If you are scheduled for surgical arthritis treatment, you likely have many questions. Prior to your procedure, we will explain our preparation recommendations, the surgical procedure itself, and the recovery process, as well as address any of your concerns. The following overview also may help prepare you and answer some of the questions you have about surgical arthritis treatment recovery time and results.
Types of Hand Arthritis Surgeries
There are two main types of surgeries for hand arthritis: fusion (arthrodesis) and total knuckle replacement (arthroplasty).
- Arthrodesis: This procedure involves fusing the bones of the joint together to create a more stable knuckle. It reduces the pain, but leaves the finger with little flexibility.
- Arthroplasty: In this procedure, the hand surgeon will remove the damaged joint and replace it with a prosthetic implant. The goal is to relieve pain while restoring shape and some function in the hand.
The main goal is to reduce pain when other treatment options are not effective. Whether arthrodesis or arthroplasty is used depends on the location of the joint, the severity of the condition, and the patient’s age, activity level, and preference.
Preparing for the Procedure
There are a number of things you can do to prepare for your hand arthritis surgery. Taking these steps beforehand will facilitate an easier and more optimal recovery period. Following are only a few suggestions that may help.
- If necessary, rearrange the living room and bedroom in a manner that will allow you to rest easily. For example, place a nesting table beside your sofa, and leave a throw blanket within easy reach.
- Purchase any post-surgery recovery items you may need, or obtain them from our hand doctor’s office in Warren, West Bloomfield, Howell, or Macomb Township. These may include such things as hand splints; heating/cooling pads; over-the-counter medications; and additional bandages or gauze you may need.
- Plan for a ride to and from the doctor’s office on the day of your surgery.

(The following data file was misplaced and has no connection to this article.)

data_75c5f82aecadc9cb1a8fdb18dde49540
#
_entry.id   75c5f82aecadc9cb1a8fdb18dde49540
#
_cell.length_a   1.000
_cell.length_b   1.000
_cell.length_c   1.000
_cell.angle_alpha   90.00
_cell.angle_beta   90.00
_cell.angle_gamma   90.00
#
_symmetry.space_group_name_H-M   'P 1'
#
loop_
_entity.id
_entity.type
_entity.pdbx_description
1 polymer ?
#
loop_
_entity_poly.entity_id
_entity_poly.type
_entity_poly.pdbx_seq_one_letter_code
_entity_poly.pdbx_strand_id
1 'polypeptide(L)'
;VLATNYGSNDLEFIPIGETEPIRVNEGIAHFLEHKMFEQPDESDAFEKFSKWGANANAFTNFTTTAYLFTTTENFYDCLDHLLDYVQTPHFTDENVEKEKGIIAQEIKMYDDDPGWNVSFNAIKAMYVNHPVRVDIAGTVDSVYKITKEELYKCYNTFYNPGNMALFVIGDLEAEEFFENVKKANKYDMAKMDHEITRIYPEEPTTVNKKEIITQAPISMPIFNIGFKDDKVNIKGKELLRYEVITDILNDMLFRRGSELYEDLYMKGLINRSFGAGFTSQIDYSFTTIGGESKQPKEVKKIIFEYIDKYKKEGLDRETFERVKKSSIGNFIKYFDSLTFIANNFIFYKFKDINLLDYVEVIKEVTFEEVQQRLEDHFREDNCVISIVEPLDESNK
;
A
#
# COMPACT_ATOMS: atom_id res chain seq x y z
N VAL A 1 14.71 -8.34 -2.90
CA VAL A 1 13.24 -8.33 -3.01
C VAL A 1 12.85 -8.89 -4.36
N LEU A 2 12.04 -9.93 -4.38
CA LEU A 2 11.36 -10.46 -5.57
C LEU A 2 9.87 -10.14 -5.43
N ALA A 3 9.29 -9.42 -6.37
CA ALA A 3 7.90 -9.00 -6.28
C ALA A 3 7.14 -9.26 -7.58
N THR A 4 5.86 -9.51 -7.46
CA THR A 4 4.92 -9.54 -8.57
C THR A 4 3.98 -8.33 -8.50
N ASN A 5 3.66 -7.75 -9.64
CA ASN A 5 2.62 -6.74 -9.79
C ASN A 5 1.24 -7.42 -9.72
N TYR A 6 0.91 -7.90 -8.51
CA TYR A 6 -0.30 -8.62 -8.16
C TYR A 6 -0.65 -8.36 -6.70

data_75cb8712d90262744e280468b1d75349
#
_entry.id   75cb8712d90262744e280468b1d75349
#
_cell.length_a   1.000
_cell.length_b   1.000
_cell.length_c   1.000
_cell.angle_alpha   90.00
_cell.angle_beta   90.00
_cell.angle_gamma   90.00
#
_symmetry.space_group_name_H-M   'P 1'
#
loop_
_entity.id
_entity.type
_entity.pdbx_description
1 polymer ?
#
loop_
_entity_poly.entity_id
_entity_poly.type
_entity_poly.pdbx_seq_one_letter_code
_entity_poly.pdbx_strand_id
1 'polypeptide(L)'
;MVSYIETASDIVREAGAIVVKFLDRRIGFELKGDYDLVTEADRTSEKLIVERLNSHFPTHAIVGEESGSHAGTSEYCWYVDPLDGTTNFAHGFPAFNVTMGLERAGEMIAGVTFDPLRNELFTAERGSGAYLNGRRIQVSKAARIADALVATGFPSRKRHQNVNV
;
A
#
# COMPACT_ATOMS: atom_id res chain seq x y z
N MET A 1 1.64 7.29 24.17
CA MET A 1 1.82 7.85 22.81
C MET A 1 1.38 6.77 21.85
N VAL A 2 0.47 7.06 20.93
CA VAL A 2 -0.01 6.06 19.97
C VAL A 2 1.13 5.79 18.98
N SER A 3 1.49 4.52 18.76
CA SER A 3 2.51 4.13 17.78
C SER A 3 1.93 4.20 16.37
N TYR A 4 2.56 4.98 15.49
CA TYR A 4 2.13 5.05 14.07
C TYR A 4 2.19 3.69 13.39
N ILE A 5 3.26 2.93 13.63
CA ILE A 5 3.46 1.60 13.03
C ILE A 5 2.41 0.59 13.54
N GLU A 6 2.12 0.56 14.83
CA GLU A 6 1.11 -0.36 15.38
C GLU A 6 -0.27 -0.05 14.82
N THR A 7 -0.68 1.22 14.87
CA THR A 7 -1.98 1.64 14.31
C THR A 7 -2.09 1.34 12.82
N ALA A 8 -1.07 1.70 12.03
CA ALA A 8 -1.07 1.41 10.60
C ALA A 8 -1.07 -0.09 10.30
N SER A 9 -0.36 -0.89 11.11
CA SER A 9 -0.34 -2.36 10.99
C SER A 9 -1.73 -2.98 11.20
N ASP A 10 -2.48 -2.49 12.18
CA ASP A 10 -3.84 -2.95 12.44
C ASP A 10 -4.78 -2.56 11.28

- Shop for groceries ahead of time, buying foods that don’t need too much preparation.
- If you live alone, see if a friend or family member can stay with you overnight on the first day. If you have young children who need your care, find a babysitter or caretaker who can help you for a few days.
- Schedule time off work or school.
Results and Recovery Time Following Surgical Arthritis Treatment
You will be advised to rest and avoid strenuous activity immediately following surgical arthritis treatment. Although you will likely be able to move around, you may feel drowsy, so you should take it easy on the day of the surgery.
If you were given a nerve block in your hand, the numbness may last up to 24 hours. You will also likely be given a prescription for pain medication. Start taking this medication as soon as you get home, and follow the directions that were given to you. You may also be advised to take antibiotics.
To minimize pain and swelling, use a pillow to raise your hand above your heart level as you are sitting at home and during sleep. Do this as often as possible for the first few days.
You should also apply ice packs to your hands for the first several hours to reduce and prevent swelling.
Remember to keep the bandages on your hand dry, including during showering, and change the dressing according to the doctor’s directions.
Overall, it will take two to three weeks for your skin to heal and up to 12 weeks before you have full use of your hand. However, you should be able to resume relatively normal activities within a few days, with the exception of activities that involve extensive use of your hands.
Urgent Care After Surgery & Follow-Up Appointments
Most patients will be scheduled for a follow-up appointment within one week after surgery. At this time, Dr. Arora will evaluate your progress and provide you with any additional guidance.
Some pain, minor swelling, and general discomfort following surgical arthritis treatment is to be expected. However, you should call our office if you experience:
- Excessive bleeding or pain
- Wound drainage that lasts longer than four days
- Bluish color in the fingers, excess swelling, coldness, or paleness
- Nausea or vomiting that lasts more than one day
- Numbness or tingling of the hand that lasts more than one day
- Fever that is greater than 101 degrees Fahrenheit
Go to your nearest urgent care facility or emergency department if you need immediate care.
Physical Therapy After a Hand Arthritis Procedure
After your initial recovery period, you may be referred to a physical therapist or an occupational therapist who can tell you how to complete daily activities in ways that are safe for your joints.
Physical therapy will likely involve various exercises to further repair your hand and strengthen your muscles. You may also learn new methods for completing tasks if you have decreased mobility in your hands.
Most patients notice improvement as time goes on. You should take your physical therapy sessions seriously and remain dedicated to your own improvement. The more you train your muscles, the stronger they will become. Strengthening the muscles in your hands will help protect your wrists, elbows, and shoulders as well.
For additional information about surgical arthritis treatment recovery time and results or other treatment options, call one of our southeast Michigan offices.